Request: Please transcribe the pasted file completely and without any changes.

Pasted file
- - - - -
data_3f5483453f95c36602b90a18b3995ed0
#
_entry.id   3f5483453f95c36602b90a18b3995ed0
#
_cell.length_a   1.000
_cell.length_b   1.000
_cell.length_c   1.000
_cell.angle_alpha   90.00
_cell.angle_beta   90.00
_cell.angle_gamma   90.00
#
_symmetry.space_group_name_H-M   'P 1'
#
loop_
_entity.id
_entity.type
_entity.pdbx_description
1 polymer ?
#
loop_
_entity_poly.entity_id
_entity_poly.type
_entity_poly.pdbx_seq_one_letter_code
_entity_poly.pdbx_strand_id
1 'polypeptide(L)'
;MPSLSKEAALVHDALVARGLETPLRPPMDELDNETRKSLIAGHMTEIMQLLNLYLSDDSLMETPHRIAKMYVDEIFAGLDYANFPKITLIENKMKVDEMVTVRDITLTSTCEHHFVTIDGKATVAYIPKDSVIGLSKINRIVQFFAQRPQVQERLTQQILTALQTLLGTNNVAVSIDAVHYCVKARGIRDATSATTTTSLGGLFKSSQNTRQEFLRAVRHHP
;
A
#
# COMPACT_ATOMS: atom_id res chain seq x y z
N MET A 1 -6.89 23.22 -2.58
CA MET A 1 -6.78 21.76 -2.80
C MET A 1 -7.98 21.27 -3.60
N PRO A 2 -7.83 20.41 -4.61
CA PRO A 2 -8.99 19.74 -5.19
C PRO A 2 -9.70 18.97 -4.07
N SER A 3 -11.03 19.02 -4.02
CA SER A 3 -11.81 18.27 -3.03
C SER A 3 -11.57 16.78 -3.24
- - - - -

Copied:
data_3f5483453f95c36602b90a18b3995ed0
#
_entry.id   3f5483453f95c36602b90a18b3995ed0
#
_cell.length_a   1.000
_cell.length_b   1.000
_cell.length_c   1.000
_cell.angle_alpha   90.00
_cell.angle_beta   90.00
_cell.angle_gamma   90.00
#
_symmetry.space_group_name_H-M   'P 1'
#
loop_
_entity.id
_entity.type
_entity.pdbx_description
1 polymer ?
#
loop_
_entity_poly.entity_id
_entity_poly.type
_entity_poly.pdbx_seq_one_letter_code
_entity_poly.pdbx_strand_id
1 'polypeptide(L)'
;MPSLSKEAALVHDALVARGLETPLRPPMDELDNETRKSLIAGHMTEIMQLLNLYLSDDSLMETPHRIAKMYVDEIFAGLDYANFPKITLIENKMKVDEMVTVRDITLTSTCEHHFVTIDGKATVAYIPKDSVIGLSKINRIVQFFAQRPQVQERLTQQILTALQTLLGTNNVAVSIDAVHYCVKARGIRDATSATTTTSLGGLFKSSQNTRQEFLRAVRHHP
;
A
#
# COMPACT_ATOMS: atom_id res chain seq x y z
N MET A 1 -6.89 23.22 -2.58
CA MET A 1 -6.78 21.76 -2.80
C MET A 1 -7.98 21.27 -3.60
N PRO A 2 -7.83 20.41 -4.61
CA PRO A 2 -8.99 19.74 -5.19
C PRO A 2 -9.70 18.97 -4.07
N SER A 3 -11.03 19.02 -4.02
CA SER A 3 -11.81 18.27 -3.03
C SER A 3 -11.57 16.78 -3.24